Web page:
In a Jan. 28 “Dear Colleague” letter to state and local education officials, the U.S. Department of Education outlined several areas in which the Every Student Succeeds Act (ESSA), the new federal elementary and secondary education law enacted in December, will begin providing flexibility to states and local school districts in 2016-2017.

Several aspects of the previous law, the Elementary and Secondary Education Act (the No Child Left Behind Act of 2001) will remain in effect next school year, however. For example, federal program grants will be determined by the same formula that was used in 2015-2016. For the most part, school districts that receive grants for 2016-2017 will continue operating with the same plans and procedures, and under the same requirements, in place in the current school year.

There will be some exceptions, however, as the federal education department begins an “orderly transition” to ESSA, beginning in 2016-2017.

In New Jersey, one of the states operating under an NCLB flexibility waiver, “Priority” and “Focus” schools—those that undergo various programs to address chronically low student achievement, or persistent achievement gaps—must continue to implement the “intervention strategies” currently in place, according to the Jan. 28 letter. However, the state will have the option of freezing its existing priority and focus schools list, or updating the list by March 1, 2016. (In 2011, the New Jersey Department of Education identified 74 priority schools in 15 districts, including three charter schools. That same year, 179 schools, in 88 districts, including one charter school, were placed on the “Focus” list.)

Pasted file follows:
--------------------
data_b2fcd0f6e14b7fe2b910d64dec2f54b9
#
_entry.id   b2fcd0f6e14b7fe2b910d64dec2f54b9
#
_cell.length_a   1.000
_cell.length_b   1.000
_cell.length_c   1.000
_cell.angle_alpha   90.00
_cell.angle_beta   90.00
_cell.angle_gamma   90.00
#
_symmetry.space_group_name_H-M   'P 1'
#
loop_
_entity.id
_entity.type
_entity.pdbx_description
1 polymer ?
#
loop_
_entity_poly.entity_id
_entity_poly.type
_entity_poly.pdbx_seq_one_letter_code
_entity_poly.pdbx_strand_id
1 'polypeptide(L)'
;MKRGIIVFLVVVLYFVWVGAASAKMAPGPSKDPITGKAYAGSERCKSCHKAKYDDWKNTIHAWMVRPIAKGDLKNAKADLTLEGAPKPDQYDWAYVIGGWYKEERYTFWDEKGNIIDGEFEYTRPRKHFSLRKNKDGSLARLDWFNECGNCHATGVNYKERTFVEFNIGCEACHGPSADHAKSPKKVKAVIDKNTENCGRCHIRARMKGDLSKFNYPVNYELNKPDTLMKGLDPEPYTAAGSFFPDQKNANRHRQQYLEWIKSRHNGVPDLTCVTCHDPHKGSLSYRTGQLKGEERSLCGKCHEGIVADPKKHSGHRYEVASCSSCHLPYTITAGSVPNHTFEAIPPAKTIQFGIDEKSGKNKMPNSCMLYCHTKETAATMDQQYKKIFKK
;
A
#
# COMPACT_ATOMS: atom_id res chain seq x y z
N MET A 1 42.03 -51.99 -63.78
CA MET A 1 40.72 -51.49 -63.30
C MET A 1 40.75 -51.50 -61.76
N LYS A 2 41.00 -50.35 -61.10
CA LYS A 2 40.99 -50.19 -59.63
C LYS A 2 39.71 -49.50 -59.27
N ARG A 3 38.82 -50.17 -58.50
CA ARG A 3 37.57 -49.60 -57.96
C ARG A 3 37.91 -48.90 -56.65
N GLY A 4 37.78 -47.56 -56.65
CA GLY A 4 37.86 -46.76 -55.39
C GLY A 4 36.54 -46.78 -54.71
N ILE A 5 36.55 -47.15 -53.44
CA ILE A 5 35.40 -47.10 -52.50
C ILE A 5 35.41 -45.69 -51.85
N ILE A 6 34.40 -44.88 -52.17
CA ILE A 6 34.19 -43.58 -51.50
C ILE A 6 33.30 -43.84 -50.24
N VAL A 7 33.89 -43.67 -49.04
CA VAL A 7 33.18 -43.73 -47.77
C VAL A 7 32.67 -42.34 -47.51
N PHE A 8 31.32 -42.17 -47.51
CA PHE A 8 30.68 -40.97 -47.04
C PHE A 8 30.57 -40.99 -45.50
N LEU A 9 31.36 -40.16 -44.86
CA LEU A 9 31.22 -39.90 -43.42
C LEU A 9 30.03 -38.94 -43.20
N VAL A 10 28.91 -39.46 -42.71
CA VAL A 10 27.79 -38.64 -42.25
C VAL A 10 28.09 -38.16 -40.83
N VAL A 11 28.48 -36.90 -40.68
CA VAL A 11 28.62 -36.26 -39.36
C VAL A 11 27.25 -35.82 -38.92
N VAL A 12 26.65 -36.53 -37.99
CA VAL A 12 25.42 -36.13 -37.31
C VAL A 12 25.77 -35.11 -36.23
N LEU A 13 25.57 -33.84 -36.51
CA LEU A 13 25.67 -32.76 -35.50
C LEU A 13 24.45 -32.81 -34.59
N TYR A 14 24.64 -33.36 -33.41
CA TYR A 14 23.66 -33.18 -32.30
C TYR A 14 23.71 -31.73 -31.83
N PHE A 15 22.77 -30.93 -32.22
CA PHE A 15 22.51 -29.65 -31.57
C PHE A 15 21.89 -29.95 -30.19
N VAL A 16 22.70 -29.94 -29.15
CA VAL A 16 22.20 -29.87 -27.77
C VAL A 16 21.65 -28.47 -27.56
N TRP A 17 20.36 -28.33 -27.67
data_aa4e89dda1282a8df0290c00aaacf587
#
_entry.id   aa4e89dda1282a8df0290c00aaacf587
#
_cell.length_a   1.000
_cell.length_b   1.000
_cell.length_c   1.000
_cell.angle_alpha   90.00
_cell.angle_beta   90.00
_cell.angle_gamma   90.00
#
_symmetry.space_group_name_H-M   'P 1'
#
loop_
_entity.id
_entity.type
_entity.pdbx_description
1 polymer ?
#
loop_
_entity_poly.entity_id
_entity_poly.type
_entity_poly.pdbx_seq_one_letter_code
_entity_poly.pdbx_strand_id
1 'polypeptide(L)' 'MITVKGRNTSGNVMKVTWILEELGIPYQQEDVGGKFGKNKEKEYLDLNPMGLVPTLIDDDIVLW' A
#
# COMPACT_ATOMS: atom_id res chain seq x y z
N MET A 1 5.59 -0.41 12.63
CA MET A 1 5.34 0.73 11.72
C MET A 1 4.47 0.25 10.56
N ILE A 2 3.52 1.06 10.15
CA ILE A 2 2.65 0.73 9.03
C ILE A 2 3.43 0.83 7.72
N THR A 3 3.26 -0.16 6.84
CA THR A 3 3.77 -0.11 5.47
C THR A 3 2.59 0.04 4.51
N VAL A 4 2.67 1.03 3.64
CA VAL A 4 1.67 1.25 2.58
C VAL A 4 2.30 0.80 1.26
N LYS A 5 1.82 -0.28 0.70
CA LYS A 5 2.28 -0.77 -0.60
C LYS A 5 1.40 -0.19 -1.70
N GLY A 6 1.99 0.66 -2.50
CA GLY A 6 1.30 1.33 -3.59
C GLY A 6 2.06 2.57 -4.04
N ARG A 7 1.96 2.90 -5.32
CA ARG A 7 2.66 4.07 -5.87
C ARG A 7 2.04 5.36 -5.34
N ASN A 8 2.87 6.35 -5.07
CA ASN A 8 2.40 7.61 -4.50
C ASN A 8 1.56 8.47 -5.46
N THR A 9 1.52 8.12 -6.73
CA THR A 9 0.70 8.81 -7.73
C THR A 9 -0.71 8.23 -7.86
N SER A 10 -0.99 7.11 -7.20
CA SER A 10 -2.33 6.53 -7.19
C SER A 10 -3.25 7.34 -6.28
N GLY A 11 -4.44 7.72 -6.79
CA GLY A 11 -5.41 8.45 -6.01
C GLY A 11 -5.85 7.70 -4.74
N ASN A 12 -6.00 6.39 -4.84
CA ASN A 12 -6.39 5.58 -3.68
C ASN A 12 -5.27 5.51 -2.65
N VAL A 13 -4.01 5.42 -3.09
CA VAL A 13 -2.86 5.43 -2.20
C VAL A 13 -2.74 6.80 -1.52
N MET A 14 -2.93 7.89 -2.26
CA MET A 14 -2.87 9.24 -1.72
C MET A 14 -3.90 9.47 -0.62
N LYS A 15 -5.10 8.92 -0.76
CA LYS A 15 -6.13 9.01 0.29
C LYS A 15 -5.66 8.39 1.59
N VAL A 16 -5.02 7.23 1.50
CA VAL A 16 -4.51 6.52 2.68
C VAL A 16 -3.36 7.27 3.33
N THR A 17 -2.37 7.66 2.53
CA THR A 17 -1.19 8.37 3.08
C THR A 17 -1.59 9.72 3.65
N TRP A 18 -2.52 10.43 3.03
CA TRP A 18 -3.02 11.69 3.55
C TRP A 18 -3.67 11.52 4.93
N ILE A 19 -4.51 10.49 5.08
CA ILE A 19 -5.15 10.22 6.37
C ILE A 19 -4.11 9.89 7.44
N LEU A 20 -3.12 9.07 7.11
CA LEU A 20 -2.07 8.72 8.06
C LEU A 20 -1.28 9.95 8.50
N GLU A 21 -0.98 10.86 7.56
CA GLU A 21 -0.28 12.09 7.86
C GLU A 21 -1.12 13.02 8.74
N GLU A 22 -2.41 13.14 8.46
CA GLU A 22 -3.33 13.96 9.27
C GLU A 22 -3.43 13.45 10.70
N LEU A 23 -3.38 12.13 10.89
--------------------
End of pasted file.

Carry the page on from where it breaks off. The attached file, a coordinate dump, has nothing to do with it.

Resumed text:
Additionally, states or local school districts, as applicable, will not be required to comply with certain provisions of No Child Left Behind in 2016-2017 if they impede a priority or focus school’s implementation of intervention strategies. These NCLB requirements address the proportion of federal funding directed to Title I schools for improvement, corrective action or restructuring; the poverty rate necessary to operate a schoolwide program; limits on federal funding that a school district may transfer between programs, and other factors.

Additional information is included in the USDOE’s Jan. 28 letter.

Previously, the federal education department issued a “Dear Colleague” letter, on Dec. 18, and additional informationconcerning 2015-2016 programming and timelines affected by the transition to ESSA.